U.S. Military Fears Wireless Internet Threat

New forms of wireless Internet access may pose a threat to the functioning of military radar, say U.S. Department of Defense officials, who are seeking a limit on the technologies.


New forms of wireless Internet access may pose a threat to the functioning of military radar, say U.S. Department of Defense officials, who are seeking a limit on the technologies. Major communications industry players %%MDASSML%% including Microsoft and Intel %%MDASSML%% are working to head off government restrictions on the use of these technologies, pitting national security concerns against economic interests.

Industry executives acknowledge that as technologies such as the WiFi system are increasingly applied, high-speed wireless Internet access will crowd radio frequencies used by the military. But, they argue, new frequency sharing techniques are an effective safeguard against civilian interference with radar systems.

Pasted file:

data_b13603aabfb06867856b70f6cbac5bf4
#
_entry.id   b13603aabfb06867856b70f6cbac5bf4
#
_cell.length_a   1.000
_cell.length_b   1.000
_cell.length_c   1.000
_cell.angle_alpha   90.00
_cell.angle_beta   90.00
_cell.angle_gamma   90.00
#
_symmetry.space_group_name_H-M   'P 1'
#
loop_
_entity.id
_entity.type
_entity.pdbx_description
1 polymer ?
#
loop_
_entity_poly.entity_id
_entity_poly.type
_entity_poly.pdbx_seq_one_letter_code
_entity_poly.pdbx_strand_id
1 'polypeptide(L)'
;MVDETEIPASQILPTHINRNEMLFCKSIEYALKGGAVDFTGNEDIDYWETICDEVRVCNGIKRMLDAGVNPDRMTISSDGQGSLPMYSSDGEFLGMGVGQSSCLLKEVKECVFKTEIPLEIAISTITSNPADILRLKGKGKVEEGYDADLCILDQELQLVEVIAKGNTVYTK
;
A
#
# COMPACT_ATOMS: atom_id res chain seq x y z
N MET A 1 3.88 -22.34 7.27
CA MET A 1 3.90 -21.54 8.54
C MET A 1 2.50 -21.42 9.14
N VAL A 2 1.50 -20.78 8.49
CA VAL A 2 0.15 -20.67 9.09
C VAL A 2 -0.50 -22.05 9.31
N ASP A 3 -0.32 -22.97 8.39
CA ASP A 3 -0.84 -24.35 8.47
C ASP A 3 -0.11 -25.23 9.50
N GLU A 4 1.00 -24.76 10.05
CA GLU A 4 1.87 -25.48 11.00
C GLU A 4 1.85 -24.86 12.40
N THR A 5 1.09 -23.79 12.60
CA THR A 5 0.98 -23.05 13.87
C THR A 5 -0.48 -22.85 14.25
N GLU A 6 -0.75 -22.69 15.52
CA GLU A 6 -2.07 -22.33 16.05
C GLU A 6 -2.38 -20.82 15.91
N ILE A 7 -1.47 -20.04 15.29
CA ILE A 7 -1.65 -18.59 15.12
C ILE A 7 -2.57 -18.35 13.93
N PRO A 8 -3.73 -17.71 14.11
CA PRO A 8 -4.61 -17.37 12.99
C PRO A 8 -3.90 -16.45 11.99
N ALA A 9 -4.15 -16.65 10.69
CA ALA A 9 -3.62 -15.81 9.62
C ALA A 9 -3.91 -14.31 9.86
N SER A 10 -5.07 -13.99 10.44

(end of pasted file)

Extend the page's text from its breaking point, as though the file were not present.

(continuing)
The issue concerns low-power radio emissions that Defense Department officials claim could jam as many as 10 types of military radar systems. However, according to a spokeperson from the office of engineering and technology for the Federal Communications Commission, so far, there are no reported cases of civilian wireless Internet use interfering with military operations.

Industry officials point to the existence of smart wireless devices -- already used in Europe and soon to appear in the United States -- that sense nearby military radar and automatically yield right of way. Still, Pentagon officialsused abroad to avoid interference. But industry executives fear that the technology will play havoc with wireless access.

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